Living in Kentucky I was surrounded by southern boys (and girls) who love college football. They love it sports-wise in a way that I reserve only for my San Francisco Giants. Still, while in Kentucky, I started to appreciate and really enjoy the sport, and I have followed it the last handful of years.
This bowl season there have been a number of follow-worthy storylines. Among these, the story of Brian Kelly leaving the University of Cincinnati has provided an interesting parallel to being a pastor.
The summary is this: University of Cincinnati coach Brian Kelly took a job with Notre Dame (a historically prestigious school/job) between the end of the regular season and his top-5 ranked (former) team’s crack at an undefeated season in the Sugar Bowl . ESPN broke the story on December 11, about a week after Kelly implied to Cincinnati players and fans that he would be sticking with their program. The ESPN article explained the reactions of Mardy Gilyard and Tony Pike, Cincinnati’s two best players:
“I don’t like it,” Gilyard said before the banquet. “I feel there was a little lying in the thing. I feel like he’d known this the whole time. Everybody knows Notre Dame’s got the money. I kind of had a gut feeling he was going to stay just because he told me he was going to be here.”
Quarterback Tony Pike said Kelly told them last week, before their title-clinching win over Pittsburgh, that he was happy in Cincinnati.
“The Tuesday when we were practicing for Pittsburgh, he said he loves it here and he loves this team and loves coaching here and his family loves it here,” Pike said.
This kind of thing happens all the time in college football (and sports across the field). It’s usually chalked-up to a sighing, “That’s just the way it is. It’s a business” attitude.
But the terrible part is that it also happens in churches.
Often, I think, pastors leave churches that, by God’s grace, have (or would have) been transformed under their leadership. They go into a “University of Cincinnati” type church–not prestigious, no “storied history”–and they see God bring his transforming grace to the congregation and community. Brian Kelly saw the two best seasons in Cincinnati history, but instead of hunkering down and building a legacy there, “He went for the money” as Mardy Gilyard said.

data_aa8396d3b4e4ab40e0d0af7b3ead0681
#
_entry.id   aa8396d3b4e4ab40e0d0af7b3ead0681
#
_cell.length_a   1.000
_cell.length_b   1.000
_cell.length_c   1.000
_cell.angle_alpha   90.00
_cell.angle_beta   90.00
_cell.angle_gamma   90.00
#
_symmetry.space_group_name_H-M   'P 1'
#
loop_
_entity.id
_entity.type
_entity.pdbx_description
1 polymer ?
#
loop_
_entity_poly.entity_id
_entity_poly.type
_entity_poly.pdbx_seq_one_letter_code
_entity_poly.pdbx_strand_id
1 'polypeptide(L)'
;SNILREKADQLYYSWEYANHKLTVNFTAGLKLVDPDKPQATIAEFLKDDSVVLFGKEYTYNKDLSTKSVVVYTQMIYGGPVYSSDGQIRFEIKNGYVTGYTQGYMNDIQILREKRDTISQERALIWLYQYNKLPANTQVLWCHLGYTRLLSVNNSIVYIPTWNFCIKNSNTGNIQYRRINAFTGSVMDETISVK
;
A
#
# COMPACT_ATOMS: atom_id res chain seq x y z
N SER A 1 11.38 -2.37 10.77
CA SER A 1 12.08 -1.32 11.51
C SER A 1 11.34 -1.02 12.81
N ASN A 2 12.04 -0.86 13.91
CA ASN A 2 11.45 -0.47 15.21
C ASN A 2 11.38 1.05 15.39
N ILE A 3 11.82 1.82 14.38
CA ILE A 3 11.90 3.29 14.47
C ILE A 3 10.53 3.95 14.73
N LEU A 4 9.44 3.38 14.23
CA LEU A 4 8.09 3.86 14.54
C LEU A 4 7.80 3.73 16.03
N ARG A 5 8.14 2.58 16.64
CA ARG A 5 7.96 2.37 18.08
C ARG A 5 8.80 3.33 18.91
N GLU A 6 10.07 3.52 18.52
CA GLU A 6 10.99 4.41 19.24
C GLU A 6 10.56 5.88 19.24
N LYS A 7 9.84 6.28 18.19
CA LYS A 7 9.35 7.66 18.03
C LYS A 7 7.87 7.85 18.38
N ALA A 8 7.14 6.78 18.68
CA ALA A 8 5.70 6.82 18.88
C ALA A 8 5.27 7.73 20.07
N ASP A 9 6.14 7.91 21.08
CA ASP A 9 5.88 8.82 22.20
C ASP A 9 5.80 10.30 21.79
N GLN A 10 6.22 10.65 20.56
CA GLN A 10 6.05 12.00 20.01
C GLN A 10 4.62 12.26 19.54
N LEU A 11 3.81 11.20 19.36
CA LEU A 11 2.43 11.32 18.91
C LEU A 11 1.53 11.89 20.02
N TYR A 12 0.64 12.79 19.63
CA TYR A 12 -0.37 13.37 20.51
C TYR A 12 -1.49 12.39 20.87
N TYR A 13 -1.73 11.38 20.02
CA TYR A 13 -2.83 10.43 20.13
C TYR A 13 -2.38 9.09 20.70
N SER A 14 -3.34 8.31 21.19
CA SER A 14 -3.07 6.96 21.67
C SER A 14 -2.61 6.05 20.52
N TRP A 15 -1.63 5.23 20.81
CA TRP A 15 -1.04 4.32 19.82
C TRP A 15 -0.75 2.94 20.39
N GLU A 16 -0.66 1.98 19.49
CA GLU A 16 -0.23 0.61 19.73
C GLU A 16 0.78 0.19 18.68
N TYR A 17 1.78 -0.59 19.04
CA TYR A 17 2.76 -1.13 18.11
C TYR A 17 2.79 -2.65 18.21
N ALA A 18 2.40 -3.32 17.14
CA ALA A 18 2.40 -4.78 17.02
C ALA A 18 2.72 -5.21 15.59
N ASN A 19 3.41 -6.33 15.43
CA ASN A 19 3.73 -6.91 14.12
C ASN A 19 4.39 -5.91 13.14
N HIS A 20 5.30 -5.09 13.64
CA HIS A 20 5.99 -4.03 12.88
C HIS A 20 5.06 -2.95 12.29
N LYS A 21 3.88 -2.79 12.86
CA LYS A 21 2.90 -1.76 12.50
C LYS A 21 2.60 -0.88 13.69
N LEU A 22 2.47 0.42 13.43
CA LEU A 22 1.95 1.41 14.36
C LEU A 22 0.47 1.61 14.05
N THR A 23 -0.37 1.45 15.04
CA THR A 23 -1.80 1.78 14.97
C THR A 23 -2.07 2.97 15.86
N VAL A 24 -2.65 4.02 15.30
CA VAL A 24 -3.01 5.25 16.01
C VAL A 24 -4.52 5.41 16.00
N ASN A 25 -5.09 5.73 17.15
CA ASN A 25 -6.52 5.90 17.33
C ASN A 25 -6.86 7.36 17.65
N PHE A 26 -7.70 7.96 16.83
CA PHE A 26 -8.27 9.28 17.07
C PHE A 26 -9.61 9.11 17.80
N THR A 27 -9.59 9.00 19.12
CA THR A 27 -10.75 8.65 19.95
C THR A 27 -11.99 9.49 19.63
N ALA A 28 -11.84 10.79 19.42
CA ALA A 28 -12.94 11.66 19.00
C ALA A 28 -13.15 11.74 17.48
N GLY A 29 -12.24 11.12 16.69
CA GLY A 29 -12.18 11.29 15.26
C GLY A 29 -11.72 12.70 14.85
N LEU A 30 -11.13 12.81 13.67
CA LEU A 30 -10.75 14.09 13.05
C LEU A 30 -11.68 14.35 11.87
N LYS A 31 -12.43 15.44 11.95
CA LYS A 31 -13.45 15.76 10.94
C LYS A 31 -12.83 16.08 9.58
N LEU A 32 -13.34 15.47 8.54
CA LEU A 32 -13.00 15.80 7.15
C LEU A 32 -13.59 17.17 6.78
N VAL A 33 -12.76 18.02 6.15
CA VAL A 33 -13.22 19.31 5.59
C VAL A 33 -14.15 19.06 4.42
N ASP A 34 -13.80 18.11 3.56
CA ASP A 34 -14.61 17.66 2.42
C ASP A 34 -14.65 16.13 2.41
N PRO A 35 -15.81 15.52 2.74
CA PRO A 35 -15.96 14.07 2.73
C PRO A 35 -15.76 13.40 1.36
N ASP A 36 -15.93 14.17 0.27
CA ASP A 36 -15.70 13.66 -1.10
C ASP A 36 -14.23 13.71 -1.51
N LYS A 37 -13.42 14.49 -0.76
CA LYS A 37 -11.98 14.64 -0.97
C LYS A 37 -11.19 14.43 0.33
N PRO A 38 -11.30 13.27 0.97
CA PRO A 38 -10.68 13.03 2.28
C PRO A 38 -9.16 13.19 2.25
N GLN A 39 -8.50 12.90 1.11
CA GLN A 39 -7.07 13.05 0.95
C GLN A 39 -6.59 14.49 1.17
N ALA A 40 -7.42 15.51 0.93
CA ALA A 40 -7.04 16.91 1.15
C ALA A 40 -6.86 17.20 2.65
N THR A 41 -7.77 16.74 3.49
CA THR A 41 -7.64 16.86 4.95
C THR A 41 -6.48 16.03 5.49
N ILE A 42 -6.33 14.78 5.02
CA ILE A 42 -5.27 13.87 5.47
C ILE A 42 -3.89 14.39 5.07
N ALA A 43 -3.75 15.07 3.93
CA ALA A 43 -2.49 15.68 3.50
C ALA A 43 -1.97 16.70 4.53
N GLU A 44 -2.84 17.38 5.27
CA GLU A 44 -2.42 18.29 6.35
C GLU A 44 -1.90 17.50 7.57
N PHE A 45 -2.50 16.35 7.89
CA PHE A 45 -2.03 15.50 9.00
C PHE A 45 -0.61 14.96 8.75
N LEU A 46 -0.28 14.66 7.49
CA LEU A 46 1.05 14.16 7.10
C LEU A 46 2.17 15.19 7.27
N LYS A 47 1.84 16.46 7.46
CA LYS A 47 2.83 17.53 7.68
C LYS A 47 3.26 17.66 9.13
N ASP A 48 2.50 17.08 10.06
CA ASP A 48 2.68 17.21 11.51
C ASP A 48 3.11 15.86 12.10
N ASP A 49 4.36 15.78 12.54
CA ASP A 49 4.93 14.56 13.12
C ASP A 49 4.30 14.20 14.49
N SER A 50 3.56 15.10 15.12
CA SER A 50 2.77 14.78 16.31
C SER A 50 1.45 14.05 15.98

Pastors do this. They use the success God gives them as a rung to step up to a better position. They tell the church they love them, and they want to stay. But five or seven years (or fewer) years later, they leave. On the eve of the Sugar Bowl, the “biggest game in school history”, on the cusp of radically changing the trajectory of the church for the next 25 years, they leave. Instead of spending their lives in one place where, by God’s grace, they might see far beyond what they could ask or think, they go for the money, the prestige, the bigger and more prominent congregation.
After Kelly’s departure, Cincinnati was absolutely embarrassed by the University of Florida in the Sugar Bowl. Sure, they might have lost had Kelly stayed. Florida is one of the best teams in the country. But maybe not, and he left before we would ever know. Pastors do this. They leave churches scrambling, without strong, godly leadership. It’s embarrassing. Jesus’ church should be different.
By God’s grace, may I not be such a pastor.
The best coaches stay in one place for a long time. So do the best pastors.
By God’s grace, may I be that kind of pastor.